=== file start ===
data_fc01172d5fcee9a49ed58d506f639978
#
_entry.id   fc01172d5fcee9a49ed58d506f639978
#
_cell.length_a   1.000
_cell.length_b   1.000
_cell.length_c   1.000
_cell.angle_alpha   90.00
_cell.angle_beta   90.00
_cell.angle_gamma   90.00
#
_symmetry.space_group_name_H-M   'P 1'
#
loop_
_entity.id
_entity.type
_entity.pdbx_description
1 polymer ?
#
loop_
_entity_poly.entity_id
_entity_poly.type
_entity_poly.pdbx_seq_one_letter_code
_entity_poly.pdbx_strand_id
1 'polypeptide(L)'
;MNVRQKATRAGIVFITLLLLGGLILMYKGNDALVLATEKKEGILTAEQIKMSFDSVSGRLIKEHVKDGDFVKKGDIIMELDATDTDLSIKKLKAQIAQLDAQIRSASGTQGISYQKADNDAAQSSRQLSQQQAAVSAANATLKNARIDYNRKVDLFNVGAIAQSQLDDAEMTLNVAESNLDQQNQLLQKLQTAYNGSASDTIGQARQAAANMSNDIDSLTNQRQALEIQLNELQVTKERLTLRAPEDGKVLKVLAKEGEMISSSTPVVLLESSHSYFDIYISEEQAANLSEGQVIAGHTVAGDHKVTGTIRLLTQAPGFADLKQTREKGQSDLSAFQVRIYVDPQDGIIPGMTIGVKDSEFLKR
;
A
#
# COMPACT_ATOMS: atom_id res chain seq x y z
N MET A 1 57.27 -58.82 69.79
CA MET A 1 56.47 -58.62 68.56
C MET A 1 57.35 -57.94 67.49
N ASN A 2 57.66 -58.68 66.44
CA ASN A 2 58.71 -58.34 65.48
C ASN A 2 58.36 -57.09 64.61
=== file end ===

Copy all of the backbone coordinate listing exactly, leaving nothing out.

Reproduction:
data_fc01172d5fcee9a49ed58d506f639978
#
_entry.id   fc01172d5fcee9a49ed58d506f639978
#
_cell.length_a   1.000
_cell.length_b   1.000
_cell.length_c   1.000
_cell.angle_alpha   90.00
_cell.angle_beta   90.00
_cell.angle_gamma   90.00
#
_symmetry.space_group_name_H-M   'P 1'
#
loop_
_entity.id
_entity.type
_entity.pdbx_description
1 polymer ?
#
loop_
_entity_poly.entity_id
_entity_poly.type
_entity_poly.pdbx_seq_one_letter_code
_entity_poly.pdbx_strand_id
1 'polypeptide(L)'
;MNVRQKATRAGIVFITLLLLGGLILMYKGNDALVLATEKKEGILTAEQIKMSFDSVSGRLIKEHVKDGDFVKKGDIIMELDATDTDLSIKKLKAQIAQLDAQIRSASGTQGISYQKADNDAAQSSRQLSQQQAAVSAANATLKNARIDYNRKVDLFNVGAIAQSQLDDAEMTLNVAESNLDQQNQLLQKLQTAYNGSASDTIGQARQAAANMSNDIDSLTNQRQALEIQLNELQVTKERLTLRAPEDGKVLKVLAKEGEMISSSTPVVLLESSHSYFDIYISEEQAANLSEGQVIAGHTVAGDHKVTGTIRLLTQAPGFADLKQTREKGQSDLSAFQVRIYVDPQDGIIPGMTIGVKDSEFLKR
;
A
#
# COMPACT_ATOMS: atom_id res chain seq x y z
N MET A 1 57.27 -58.82 69.79
CA MET A 1 56.47 -58.62 68.56
C MET A 1 57.35 -57.94 67.49
N ASN A 2 57.66 -58.68 66.44
CA ASN A 2 58.71 -58.34 65.48
C ASN A 2 58.36 -57.09 64.61